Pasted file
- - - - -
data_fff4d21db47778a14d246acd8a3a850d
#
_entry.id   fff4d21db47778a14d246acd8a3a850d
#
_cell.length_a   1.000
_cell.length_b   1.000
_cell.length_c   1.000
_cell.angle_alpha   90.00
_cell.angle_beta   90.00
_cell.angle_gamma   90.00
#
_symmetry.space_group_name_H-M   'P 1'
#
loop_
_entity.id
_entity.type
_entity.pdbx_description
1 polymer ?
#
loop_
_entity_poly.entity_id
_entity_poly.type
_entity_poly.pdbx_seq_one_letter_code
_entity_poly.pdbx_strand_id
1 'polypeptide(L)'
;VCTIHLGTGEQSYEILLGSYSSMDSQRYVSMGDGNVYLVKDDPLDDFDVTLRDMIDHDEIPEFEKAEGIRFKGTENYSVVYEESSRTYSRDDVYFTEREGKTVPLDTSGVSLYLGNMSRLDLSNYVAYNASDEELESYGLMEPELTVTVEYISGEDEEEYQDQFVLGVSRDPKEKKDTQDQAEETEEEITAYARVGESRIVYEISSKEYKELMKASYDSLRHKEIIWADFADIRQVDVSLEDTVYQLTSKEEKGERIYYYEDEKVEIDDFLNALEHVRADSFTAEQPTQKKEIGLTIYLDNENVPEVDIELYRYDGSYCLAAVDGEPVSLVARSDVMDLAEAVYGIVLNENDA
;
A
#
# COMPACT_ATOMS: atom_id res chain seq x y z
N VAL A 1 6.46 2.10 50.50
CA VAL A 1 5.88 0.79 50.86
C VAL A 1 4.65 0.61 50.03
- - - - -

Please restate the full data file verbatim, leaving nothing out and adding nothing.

data_fff4d21db47778a14d246acd8a3a850d
#
_entry.id   fff4d21db47778a14d246acd8a3a850d
#
_cell.length_a   1.000
_cell.length_b   1.000
_cell.length_c   1.000
_cell.angle_alpha   90.00
_cell.angle_beta   90.00
_cell.angle_gamma   90.00
#
_symmetry.space_group_name_H-M   'P 1'
#
loop_
_entity.id
_entity.type
_entity.pdbx_description
1 polymer ?
#
loop_
_entity_poly.entity_id
_entity_poly.type
_entity_poly.pdbx_seq_one_letter_code
_entity_poly.pdbx_strand_id
1 'polypeptide(L)'
;VCTIHLGTGEQSYEILLGSYSSMDSQRYVSMGDGNVYLVKDDPLDDFDVTLRDMIDHDEIPEFEKAEGIRFKGTENYSVVYEESSRTYSRDDVYFTEREGKTVPLDTSGVSLYLGNMSRLDLSNYVAYNASDEELESYGLMEPELTVTVEYISGEDEEEYQDQFVLGVSRDPKEKKDTQDQAEETEEEITAYARVGESRIVYEISSKEYKELMKASYDSLRHKEIIWADFADIRQVDVSLEDTVYQLTSKEEKGERIYYYEDEKVEIDDFLNALEHVRADSFTAEQPTQKKEIGLTIYLDNENVPEVDIELYRYDGSYCLAAVDGEPVSLVARSDVMDLAEAVYGIVLNENDA
;
A
#
# COMPACT_ATOMS: atom_id res chain seq x y z
N VAL A 1 6.46 2.10 50.50
CA VAL A 1 5.88 0.79 50.86
C VAL A 1 4.65 0.61 50.03